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So You Want to Be a Waitress

Aug 17, 2007
Well, if you're determined to pursue a waitress career, I'm certainly not going to stop you. So, just to make things easier, here's a combined assortment of tips for coming through the experience in one piece.

Some skills

To survive in the waitressing game you need many skills that will help you during your time working on the food chain. These include, but are not limited to:

Lying: You take an order from customers and spend the next half hour serving other people in your section. Then you realize - whoops, you forgot to give the order to the kitchen! What do you do? First, tell the customers there was a slip-up in the kitchen. Make vague references to the hassled chef - they're always so busy, you know! Promise it will be out soon. Give the order to the kitchen with the express direction to make the meal ASAP because it's for two heart surgeons on their lunch break. Situation averted, and you're cool.

Look busy at all times: Follow the George Costanza school of business and always look kind of annoyed and walk with a purpose. This works to put customers off-balance as you can get away with a lot more when a customer can clearly see you've run your feet off. And if you spend your free time doing menial tasks such as folding napkins and restocking the toothpick dispenser you won't get asked to carry the plates to the kitchen or do the washing up. The boss sees that you're using your initiative.

Suggest Sir or Madam tries the bread or a salad with their meal: If practiced often in a clear and ringing tone, your boss will notice that you're up-selling the product. Good for you, you might get a raise or promotion. Plus the customers will be impressed by your superior menu knowledge and great ideas and you may get a tip as a result. Nothing wrong with tips, are there?

Get the bill to the table as soon as possible: The reason being that you want a tip included. Instead of letting the customer make their way to the register before getting the bill, take it to them. There are three things which may occur: Either they will leave an amount of money with the bill which is a little over the requested price, but they don't bother waiting for the change so you can pocket it. Or they put some money with the bill then wait for their change at the table, giving them ample time to think about telling you how much of the change is yours to keep. And some will take the bill to the counter anyway. This is the worst choice as people will often forget they're in a restaurant and think they're just in a normal shop. Oh, well, you can't win them all, and some people wouldn't tip if their life depended on it.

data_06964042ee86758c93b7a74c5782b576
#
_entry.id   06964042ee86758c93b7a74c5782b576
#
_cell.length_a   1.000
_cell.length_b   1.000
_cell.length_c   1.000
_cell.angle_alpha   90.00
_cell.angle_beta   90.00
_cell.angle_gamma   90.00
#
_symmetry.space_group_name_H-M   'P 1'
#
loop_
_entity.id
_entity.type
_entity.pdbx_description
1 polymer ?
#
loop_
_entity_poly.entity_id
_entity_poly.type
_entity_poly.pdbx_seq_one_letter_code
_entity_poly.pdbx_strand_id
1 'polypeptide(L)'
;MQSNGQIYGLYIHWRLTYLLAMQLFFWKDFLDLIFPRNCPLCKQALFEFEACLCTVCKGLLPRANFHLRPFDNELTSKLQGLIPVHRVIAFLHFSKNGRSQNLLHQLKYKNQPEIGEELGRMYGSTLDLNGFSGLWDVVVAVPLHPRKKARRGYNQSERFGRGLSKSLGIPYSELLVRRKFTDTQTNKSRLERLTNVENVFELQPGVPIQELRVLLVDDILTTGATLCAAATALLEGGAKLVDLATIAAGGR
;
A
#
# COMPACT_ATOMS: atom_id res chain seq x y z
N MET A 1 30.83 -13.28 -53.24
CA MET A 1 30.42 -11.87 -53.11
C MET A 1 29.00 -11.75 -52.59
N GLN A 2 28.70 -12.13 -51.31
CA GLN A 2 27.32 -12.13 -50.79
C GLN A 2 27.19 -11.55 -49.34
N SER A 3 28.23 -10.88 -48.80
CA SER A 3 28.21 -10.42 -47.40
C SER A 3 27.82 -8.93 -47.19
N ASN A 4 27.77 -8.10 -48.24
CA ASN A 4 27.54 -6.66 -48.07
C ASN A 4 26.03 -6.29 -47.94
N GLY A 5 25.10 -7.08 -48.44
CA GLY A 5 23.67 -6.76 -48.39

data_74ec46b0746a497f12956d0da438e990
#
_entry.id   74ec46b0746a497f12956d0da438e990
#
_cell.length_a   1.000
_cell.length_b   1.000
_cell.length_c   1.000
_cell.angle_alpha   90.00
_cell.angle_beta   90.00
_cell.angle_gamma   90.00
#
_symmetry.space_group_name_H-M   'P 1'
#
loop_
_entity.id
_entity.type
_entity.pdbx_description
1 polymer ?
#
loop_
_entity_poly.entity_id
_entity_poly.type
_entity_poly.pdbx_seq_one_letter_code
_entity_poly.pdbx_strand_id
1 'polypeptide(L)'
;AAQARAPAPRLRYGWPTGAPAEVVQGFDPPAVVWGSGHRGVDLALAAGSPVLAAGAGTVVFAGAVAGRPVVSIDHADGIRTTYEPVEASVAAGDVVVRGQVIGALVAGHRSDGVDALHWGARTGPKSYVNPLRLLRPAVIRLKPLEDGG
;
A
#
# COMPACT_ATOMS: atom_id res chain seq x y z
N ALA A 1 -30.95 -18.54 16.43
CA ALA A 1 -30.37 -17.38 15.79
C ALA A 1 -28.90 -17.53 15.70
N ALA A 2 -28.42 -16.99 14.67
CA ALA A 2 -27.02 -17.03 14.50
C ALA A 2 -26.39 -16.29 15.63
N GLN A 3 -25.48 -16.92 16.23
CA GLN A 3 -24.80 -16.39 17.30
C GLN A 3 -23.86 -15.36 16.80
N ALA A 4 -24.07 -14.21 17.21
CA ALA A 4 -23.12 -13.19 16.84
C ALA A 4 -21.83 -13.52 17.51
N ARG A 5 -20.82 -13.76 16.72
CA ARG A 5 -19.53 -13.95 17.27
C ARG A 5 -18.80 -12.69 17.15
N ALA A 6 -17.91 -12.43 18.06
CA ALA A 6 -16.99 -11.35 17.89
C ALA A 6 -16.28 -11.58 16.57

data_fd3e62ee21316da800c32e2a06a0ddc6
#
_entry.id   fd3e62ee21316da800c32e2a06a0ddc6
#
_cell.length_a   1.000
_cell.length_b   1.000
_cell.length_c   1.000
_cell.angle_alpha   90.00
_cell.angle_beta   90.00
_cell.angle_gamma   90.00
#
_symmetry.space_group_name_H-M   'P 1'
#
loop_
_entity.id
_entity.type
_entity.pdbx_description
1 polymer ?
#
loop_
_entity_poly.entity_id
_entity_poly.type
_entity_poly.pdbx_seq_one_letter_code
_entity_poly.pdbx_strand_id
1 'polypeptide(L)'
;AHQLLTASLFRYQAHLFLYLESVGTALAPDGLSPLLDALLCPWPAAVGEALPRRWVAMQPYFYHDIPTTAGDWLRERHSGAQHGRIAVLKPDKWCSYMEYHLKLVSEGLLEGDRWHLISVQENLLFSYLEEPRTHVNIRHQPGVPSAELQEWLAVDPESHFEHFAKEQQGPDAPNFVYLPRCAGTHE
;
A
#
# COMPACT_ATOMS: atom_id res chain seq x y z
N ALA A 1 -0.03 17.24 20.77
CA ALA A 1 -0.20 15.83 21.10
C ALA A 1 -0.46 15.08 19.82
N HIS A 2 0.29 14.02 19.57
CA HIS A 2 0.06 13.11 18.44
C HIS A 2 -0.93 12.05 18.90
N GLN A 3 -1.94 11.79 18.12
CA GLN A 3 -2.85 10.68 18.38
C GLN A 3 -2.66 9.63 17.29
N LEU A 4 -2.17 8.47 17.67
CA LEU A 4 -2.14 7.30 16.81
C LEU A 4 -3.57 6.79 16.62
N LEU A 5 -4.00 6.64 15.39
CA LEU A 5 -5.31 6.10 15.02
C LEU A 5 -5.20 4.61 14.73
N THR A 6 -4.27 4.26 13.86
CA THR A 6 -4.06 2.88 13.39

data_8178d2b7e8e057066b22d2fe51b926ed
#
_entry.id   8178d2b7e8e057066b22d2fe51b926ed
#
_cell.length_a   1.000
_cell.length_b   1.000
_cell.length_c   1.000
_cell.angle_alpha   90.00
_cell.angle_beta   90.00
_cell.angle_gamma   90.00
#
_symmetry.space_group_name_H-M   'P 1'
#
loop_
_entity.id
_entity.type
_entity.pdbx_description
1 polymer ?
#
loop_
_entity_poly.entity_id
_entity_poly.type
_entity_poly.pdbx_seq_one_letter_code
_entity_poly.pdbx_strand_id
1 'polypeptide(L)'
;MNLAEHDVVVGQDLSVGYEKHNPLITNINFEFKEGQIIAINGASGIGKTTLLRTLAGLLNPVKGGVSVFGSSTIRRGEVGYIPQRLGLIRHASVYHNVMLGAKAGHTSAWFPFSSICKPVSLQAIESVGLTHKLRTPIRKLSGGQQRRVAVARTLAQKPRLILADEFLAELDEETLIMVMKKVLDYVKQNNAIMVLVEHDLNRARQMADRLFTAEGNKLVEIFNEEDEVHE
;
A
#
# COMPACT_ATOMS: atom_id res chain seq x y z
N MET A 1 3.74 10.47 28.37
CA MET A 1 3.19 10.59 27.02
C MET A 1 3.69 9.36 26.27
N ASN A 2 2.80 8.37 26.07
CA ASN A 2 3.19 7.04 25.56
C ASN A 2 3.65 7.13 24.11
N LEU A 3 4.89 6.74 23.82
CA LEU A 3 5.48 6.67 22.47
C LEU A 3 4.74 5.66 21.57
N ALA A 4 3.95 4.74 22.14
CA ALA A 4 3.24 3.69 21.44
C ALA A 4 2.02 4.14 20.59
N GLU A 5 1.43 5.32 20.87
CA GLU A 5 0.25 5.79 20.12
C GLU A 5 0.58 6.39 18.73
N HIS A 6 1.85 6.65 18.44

No matter what, be polite: This will make you look like a saint and everyone who barks at you will appear mean-hearted and crazy.

General advice

In the United States, count on a minimum wage everywhere where there isn't an exception to that law - such as so-called 'right-to-work' states where your wage will be well under minimum. This is true precisely because of tips - in other countries tips are considered a gratuity on top of your salary, something extra. In the United States, tips are used as an excuse to not pay you a living salary. Sadly, many customers don't realize the fact that when they don't tip you, you're working virtually for free.

Weekends and evenings are the best times. Always try to find someplace which gets a lot of business at least at certain times - collage areas, conventions and travel destinations, in a hotel or casino, near a sports stadium, and so on. Never skip working on a Holiday if your restaurant's open that day - Holidays are your most profitable time. Your shift is likely to consist of lingering periods of inactivity punctuated by rushed times when you can barely keep up.

The ideal schedule for a table is five visits at minimum. First you greet and perhaps seat them if there isn't a hostess. Next, immediately bring menus, and ask initially if they'd like a beverage or would perhaps order right now. If they're regular customers they may already have an idea what they want. Next return to take their order. Then of course bring their food. Check once about five to ten minutes into the meal to see if they need anything else. Then at last bring them their bill and close your interaction. Add more visits depending on whether you have to refill a beverage or check every ten minutes to see if they're ready to order.

Tailor your service to the customer. The only way you'll get good at this is by learning body language. When you recognize a business person rushing in at lunchtime who is obviously in a hurry, cut out as many steps and be as efficient as possible. When you recognize a couple on a date, give them some time alone and intrude at the minimum; possibly suggest a single dessert to share. Stay and chat an extra minute with a lone diner who's not in a hurry if you have the time. When a lone diner arrives with a book, however, give them time to themselves; nobody who brings a book to dinner is ever in a hurry. Jump to serve a large party or family, and be extra warm and personal; large parties tip the best since they're likely to be having a festive time with all the company.

Good luck with your job. Whether you're waitressing to support yourself through school, just trying to work off your credit bills or you've got nowhere else to go, it's a career move which is interesting. Like cab driving, it will teach you about people, and you'll meet the most interesting varieties of them.
About the Author
Freelance writer for over eleven years.

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